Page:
“That would be the wrong question to ask.”
“Can I go out on the platform?”
Claire walked out on the platform. Looking back, she could see the
outline of the door, but around it was just more of the mauve space
extending in every direction. Then, two eerie feelings in quick succes-
sion—the first was the fear that Spieglenik might close the door on her,
and the second was the impression that she was standing on nothing
and was sure to fall. Her knees buckled, and she stuck out her arms for
balance, then got down on all fours.
“I think I’ll come in now,” she said and crawled back to the door.
When she was inside she took a deep breath and tested her weight on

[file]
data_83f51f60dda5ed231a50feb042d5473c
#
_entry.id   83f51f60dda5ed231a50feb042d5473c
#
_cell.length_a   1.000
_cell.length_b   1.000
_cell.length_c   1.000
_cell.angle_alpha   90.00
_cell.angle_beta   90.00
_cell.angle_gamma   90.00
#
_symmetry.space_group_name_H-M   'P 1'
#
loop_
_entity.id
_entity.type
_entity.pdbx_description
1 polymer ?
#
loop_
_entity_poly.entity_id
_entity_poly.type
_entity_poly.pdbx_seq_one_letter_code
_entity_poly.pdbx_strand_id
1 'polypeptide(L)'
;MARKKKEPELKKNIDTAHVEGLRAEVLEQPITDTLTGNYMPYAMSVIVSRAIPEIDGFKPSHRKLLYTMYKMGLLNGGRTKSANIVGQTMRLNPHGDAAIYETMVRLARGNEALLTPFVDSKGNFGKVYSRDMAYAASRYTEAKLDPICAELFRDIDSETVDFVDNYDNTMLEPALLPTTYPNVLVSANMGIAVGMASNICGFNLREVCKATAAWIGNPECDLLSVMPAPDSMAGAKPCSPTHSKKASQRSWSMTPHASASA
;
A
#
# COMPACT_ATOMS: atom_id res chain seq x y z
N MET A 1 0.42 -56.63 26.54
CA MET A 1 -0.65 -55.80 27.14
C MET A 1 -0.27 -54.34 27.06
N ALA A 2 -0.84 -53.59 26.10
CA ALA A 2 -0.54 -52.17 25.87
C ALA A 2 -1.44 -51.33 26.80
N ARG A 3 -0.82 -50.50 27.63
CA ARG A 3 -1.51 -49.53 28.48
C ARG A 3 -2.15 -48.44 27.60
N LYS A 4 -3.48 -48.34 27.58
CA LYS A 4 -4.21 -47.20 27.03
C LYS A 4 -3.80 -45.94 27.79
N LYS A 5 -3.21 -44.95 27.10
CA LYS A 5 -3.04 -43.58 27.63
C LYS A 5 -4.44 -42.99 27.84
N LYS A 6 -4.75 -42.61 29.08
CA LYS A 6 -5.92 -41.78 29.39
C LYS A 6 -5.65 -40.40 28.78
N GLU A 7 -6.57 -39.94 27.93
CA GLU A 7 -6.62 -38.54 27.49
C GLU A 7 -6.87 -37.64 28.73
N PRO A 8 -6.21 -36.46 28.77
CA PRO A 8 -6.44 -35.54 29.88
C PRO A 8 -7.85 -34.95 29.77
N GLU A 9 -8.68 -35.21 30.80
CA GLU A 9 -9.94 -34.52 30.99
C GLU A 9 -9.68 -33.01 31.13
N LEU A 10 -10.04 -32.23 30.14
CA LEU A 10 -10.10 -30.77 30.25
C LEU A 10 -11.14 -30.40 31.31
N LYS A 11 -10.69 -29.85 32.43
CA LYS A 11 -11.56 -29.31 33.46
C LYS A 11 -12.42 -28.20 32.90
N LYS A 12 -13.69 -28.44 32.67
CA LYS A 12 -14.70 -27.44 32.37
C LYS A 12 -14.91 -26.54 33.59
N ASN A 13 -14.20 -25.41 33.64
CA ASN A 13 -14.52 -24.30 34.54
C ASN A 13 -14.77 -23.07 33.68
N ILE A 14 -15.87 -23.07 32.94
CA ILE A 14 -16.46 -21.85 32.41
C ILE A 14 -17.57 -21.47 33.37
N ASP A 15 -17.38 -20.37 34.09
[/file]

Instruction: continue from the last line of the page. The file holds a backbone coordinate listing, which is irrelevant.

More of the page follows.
“It is best if the room is avoided,” said Spieglenik.
“I agree,” said Claire and shut the door. But other than the odd room,
this apartment was acceptable and quite inexpensive for the area, so she
signed the lease.
She hauled in all her furniture and supplies. There was so much of
it. Boxes of oil paints in different hues. Each tube wrinkled and rolled.
Huge tubs of acrylic that she almost never used anymore, a few palettes
stuck together. There were her big easels and small. Her lighting so she
could freeze shadows in place. There were so many vases and baskets.
There were boxes of opalescent stones and glass she collected from the
beach. There were taxidermy birds and wax fruit. There were clamps
and spools of gleaming wire. There were brushes wrapped in thick blue
She liked the Realtor’s name, Spieglenik, liked how
her gray suit matched her eyes, how she was bent in
unlikely ways like a sculpture that had to work around
a huge knot in wood or stone. She liked how she seldom spoke and, when she did, how each word felt like